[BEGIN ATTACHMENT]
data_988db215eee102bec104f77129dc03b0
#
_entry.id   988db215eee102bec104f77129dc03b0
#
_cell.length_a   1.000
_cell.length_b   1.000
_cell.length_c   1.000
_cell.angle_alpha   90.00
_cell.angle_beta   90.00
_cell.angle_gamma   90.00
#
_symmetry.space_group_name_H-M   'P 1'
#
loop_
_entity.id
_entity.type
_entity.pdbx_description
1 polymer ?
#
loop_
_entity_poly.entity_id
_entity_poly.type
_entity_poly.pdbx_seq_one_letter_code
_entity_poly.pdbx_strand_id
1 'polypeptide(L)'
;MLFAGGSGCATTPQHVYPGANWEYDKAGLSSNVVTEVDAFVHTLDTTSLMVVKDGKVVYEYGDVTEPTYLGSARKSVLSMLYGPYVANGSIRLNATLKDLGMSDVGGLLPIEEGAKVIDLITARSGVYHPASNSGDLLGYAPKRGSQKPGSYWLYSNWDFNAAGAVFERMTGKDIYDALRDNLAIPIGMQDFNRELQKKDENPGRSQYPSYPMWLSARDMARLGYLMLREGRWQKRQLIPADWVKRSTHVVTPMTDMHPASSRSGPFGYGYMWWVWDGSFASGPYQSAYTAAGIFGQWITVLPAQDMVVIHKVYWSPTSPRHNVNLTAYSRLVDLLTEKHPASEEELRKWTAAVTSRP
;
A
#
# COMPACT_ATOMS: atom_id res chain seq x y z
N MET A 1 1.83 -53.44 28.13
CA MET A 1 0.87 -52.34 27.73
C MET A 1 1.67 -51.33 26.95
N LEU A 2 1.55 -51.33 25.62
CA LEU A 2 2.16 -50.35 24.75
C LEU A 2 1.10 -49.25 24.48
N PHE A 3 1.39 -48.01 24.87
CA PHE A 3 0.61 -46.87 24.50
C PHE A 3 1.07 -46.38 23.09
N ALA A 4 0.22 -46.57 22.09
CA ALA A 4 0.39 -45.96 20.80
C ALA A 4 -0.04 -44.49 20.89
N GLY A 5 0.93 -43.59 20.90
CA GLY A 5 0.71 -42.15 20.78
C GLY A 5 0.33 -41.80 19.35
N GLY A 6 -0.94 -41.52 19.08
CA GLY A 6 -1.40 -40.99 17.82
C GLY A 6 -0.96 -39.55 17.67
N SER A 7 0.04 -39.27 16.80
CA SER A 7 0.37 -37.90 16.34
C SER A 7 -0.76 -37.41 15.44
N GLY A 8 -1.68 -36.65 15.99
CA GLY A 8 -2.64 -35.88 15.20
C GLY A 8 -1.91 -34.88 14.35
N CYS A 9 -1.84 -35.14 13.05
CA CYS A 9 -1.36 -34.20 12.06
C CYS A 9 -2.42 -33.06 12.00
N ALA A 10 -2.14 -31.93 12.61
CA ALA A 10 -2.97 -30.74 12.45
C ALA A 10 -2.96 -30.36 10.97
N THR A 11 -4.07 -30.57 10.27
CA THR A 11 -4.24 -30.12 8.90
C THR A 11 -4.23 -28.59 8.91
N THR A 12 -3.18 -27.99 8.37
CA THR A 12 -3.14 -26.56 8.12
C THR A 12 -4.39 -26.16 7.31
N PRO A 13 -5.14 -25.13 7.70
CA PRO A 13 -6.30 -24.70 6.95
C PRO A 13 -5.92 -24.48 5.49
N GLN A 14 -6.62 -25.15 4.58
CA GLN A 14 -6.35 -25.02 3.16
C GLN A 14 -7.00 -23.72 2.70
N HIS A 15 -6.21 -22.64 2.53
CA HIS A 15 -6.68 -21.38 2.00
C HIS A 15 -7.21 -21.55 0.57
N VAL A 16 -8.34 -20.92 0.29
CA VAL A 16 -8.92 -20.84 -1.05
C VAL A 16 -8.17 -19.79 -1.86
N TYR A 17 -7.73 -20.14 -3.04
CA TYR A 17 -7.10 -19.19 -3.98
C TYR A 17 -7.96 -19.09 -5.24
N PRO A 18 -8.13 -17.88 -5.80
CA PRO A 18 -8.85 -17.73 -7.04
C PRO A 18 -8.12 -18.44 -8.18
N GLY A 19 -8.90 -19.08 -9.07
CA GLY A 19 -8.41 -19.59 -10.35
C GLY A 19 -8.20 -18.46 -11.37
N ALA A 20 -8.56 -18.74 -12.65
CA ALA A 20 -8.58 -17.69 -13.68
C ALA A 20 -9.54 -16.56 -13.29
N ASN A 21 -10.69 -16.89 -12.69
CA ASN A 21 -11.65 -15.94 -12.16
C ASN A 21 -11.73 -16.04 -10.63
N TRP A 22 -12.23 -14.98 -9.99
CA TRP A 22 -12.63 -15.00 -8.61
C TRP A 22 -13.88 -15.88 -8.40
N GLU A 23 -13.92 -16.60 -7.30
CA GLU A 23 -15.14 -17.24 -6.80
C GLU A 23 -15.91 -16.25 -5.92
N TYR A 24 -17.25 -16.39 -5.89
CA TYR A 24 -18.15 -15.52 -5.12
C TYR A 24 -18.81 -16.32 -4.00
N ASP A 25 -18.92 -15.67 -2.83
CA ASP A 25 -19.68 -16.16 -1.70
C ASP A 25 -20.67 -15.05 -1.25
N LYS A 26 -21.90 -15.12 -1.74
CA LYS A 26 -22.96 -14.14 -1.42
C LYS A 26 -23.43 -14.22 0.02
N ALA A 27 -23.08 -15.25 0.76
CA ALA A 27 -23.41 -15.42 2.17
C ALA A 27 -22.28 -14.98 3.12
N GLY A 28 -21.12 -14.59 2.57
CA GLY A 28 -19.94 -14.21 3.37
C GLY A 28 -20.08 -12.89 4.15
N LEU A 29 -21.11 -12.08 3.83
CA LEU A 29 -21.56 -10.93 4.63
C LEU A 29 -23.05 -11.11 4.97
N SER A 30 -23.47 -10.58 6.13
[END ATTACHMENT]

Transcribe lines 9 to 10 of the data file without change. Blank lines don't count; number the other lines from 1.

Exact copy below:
_cell.angle_beta   90.00
_cell.angle_gamma   90.00